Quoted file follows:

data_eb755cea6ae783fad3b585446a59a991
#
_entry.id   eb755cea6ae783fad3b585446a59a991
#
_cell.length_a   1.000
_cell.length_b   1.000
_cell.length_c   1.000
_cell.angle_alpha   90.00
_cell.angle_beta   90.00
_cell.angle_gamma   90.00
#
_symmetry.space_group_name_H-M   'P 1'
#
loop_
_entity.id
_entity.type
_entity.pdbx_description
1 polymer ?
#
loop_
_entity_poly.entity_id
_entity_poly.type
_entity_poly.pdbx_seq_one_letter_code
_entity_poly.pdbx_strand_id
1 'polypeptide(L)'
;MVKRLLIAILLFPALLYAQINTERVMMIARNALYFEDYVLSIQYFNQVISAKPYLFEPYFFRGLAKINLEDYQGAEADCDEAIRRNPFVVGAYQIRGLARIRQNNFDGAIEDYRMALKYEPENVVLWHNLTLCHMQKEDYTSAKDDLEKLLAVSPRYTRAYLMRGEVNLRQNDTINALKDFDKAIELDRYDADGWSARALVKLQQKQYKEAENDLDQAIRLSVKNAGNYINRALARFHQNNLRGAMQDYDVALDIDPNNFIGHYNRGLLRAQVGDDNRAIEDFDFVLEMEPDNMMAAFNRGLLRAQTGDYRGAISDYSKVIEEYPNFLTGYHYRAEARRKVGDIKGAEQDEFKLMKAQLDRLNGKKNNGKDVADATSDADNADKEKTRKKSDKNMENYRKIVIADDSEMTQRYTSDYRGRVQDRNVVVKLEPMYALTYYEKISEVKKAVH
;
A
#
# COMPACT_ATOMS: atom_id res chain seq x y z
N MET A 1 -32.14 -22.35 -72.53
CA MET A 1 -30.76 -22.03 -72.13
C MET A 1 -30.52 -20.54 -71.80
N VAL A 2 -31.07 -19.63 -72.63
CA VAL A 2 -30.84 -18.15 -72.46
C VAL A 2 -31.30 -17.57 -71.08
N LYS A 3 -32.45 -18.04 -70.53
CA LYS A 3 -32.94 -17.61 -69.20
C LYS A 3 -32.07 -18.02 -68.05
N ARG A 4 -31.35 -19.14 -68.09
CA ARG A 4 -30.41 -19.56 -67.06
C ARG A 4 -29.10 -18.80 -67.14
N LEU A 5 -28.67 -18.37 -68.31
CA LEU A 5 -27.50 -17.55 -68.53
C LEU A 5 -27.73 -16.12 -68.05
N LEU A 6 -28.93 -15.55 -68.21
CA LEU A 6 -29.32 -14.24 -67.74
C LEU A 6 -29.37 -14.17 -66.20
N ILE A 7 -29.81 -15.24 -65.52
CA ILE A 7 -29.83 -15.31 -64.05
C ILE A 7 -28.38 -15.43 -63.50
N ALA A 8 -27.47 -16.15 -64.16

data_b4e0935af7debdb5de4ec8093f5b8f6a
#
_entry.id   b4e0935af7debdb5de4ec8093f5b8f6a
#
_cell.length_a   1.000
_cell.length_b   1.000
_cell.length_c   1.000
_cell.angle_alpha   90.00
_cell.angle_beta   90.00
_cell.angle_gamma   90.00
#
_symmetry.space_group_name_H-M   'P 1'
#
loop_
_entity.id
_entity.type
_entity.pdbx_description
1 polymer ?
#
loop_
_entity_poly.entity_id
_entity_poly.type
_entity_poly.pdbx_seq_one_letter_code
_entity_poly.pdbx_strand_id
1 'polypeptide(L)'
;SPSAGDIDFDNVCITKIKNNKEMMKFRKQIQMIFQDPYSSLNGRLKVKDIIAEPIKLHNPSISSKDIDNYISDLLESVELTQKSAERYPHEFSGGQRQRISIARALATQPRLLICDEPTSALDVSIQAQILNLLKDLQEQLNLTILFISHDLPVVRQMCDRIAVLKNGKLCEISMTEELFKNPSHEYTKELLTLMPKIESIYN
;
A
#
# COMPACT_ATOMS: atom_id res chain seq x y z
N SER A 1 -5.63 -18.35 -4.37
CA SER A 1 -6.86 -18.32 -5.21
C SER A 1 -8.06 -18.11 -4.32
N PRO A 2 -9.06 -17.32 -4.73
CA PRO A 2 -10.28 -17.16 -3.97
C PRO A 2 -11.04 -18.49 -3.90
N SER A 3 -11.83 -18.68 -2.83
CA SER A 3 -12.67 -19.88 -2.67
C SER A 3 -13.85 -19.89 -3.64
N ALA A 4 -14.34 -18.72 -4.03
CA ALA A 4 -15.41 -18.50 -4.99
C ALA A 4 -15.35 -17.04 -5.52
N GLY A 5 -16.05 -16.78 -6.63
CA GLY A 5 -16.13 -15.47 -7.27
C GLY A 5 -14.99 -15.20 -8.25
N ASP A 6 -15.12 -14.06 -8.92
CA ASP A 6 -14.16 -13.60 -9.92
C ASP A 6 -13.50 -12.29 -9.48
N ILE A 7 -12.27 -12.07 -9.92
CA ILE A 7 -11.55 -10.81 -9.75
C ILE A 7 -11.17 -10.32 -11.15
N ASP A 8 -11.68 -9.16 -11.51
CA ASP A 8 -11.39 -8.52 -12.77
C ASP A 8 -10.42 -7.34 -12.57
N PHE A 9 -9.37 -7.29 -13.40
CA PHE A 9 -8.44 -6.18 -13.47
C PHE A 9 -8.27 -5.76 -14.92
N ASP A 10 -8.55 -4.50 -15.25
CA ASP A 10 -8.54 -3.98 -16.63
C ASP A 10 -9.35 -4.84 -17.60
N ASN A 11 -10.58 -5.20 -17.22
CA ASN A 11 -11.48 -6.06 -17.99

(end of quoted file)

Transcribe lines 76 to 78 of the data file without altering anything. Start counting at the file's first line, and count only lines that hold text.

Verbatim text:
_entity_poly.pdbx_strand_id
1 'polypeptide(L)'
;SPSAGDIDFDNVCITKIKNNKEMMKFRKQIQMIFQDPYSSLNGRLKVKDIIAEPIKLHNPSISSKDIDNYISDLLESVELTQKSAERYPHEFSGGQRQRISIARALATQPRLLICDEPTSALDVSIQAQILNLLKDLQEQLNLTILFISHDLPVVRQMCDRIAVLKNGKLCEISMTEELFKNPSHEYTKELLTLMPKIESIYN